Officials in China are seeking to end historic protests of Covid lockdowns in China over the weekend. The weekend’s uprising poses an unprecedented political challenge for Chinese President Xi Jinping, as crowds called for him to step down.
Large crowds took to the streets in Beijing, Shanghai and elsewhere to protest against China’s zero-Covid policy, after a deadly fire broke out and delayed a lifesaving response. The blaze took more than three hours to extinguish, according to authorities — in large part because the building’s entrances had been blocked off and many of the doors locked, according to neighbors and witnesses. Ten people died in the incident.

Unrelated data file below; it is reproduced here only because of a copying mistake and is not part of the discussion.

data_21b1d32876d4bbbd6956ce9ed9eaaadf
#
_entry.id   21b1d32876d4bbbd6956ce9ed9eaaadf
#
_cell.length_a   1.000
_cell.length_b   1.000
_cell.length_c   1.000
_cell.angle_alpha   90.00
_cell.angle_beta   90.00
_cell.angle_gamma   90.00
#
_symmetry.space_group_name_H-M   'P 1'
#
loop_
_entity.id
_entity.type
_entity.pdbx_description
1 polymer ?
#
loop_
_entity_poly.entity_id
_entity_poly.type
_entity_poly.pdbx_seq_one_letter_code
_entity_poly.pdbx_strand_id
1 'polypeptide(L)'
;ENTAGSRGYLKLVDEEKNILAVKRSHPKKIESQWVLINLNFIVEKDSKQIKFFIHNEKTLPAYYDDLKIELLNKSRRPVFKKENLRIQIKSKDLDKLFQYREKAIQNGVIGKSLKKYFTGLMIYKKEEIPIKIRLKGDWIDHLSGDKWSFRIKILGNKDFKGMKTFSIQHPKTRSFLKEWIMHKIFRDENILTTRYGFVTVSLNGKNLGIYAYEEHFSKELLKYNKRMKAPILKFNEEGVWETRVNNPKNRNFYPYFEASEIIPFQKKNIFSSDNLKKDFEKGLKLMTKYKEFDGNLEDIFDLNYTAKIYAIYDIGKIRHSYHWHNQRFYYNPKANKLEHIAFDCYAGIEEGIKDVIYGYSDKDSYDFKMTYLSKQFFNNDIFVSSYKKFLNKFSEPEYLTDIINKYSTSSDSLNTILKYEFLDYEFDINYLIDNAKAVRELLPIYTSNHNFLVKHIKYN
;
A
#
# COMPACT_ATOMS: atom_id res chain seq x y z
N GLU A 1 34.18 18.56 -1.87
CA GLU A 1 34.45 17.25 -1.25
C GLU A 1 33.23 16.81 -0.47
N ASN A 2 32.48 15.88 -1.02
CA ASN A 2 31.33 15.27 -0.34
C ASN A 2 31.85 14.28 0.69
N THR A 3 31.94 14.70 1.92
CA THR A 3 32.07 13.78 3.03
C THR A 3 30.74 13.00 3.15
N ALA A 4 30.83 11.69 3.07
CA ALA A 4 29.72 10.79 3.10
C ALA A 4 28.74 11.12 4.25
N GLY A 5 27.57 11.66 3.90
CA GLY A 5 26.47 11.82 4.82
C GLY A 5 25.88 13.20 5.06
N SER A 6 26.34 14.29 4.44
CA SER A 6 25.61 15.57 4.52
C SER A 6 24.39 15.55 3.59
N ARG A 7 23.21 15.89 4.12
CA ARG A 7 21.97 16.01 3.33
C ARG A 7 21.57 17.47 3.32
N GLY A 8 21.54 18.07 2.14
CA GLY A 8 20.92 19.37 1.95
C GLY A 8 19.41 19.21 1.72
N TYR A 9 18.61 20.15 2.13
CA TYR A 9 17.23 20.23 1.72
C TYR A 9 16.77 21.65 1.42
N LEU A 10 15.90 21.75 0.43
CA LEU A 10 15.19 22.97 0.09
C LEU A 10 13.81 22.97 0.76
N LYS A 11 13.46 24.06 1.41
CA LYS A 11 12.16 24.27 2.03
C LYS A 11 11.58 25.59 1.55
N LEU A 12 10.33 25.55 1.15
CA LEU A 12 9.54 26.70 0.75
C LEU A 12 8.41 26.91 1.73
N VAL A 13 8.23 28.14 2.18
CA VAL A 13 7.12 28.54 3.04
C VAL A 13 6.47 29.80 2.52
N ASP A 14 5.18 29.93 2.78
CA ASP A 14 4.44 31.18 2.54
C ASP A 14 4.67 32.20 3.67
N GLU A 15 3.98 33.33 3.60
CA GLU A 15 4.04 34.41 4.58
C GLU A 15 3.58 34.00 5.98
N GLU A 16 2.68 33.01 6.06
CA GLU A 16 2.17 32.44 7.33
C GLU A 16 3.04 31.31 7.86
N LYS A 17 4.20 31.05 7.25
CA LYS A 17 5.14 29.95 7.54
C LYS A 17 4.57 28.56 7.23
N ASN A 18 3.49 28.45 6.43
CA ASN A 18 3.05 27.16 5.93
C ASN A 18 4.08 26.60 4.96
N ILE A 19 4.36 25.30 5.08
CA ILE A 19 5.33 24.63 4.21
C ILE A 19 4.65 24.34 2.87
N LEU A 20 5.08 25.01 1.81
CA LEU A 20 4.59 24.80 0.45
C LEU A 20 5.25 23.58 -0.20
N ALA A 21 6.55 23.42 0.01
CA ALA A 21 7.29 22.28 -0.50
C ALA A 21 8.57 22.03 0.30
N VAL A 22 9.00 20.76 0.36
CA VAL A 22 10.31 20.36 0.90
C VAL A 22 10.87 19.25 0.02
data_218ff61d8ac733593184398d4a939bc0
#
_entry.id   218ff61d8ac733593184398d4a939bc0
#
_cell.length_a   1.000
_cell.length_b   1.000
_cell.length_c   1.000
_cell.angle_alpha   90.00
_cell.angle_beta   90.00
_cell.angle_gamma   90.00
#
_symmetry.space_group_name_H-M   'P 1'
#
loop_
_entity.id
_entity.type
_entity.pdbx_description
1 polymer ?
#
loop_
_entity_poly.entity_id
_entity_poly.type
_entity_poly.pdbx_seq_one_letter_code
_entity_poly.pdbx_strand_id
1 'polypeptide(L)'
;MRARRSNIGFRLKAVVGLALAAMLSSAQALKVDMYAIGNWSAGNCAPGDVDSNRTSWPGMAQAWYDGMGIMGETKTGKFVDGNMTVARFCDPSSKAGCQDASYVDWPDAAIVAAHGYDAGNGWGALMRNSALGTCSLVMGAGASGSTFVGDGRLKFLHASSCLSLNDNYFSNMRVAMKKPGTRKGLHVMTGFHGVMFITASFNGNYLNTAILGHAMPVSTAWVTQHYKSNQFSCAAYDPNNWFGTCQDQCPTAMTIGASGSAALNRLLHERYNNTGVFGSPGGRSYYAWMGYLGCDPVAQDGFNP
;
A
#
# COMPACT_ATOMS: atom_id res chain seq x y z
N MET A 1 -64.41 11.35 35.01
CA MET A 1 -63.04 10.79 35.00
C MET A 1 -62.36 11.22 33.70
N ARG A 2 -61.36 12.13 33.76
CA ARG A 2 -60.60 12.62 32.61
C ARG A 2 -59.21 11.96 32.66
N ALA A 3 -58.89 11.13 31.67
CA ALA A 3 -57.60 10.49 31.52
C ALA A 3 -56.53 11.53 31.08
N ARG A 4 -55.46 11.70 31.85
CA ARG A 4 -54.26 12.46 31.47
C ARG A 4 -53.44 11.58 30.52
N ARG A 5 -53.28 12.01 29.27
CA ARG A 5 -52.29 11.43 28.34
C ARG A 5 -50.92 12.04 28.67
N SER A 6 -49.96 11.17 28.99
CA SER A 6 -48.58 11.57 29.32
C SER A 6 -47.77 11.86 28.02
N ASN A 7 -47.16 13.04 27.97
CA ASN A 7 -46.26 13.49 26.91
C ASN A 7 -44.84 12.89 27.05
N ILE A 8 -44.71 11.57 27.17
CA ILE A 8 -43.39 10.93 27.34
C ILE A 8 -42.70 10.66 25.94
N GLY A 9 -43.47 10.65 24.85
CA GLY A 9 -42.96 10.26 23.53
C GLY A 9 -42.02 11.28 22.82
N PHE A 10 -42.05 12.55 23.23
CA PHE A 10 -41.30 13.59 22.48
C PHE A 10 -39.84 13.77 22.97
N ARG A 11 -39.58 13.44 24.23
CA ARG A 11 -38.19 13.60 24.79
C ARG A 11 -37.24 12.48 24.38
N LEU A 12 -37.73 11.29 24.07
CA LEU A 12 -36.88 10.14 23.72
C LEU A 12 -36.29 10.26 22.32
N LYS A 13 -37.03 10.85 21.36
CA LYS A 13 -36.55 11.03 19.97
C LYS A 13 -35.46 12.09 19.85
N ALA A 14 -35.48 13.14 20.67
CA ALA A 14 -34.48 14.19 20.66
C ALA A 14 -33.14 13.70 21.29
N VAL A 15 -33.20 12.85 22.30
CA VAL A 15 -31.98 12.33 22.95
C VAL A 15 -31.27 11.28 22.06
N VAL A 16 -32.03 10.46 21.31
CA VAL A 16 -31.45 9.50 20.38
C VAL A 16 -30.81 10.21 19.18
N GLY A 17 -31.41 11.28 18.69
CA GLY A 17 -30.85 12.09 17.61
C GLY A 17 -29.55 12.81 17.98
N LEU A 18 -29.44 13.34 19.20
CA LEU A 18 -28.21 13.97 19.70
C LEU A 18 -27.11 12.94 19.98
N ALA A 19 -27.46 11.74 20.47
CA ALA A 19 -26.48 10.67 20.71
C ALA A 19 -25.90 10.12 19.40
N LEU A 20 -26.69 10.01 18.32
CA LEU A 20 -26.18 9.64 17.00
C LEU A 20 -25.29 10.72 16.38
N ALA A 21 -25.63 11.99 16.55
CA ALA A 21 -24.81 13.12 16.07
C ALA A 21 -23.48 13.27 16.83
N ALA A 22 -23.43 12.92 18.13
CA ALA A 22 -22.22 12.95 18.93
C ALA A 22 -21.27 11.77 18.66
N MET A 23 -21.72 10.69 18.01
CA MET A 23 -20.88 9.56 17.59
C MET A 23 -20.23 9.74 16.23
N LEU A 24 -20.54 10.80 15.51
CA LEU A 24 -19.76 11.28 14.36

Protests are relatively rare in China, where the government has traditionally imprisoned dissidents and heavily censored social media.
The Twitter team in China grappled with a flood of content apparently aimed at obscuring any searches for information on the protests.
Several Chinese-language accounts, some dormant for months or years, came to life early Sunday and started spamming the service with links to escort services and other adult offerings alongside city names.
A BBC journalist was covering a protest in Shanghai on Sunday as an accredited journalist but was arrested and detained by Chinese authorities.
Ed Lawrence was beaten and kicked by the police during his arrest, the BBC said, adding that he was held for several hours before being released.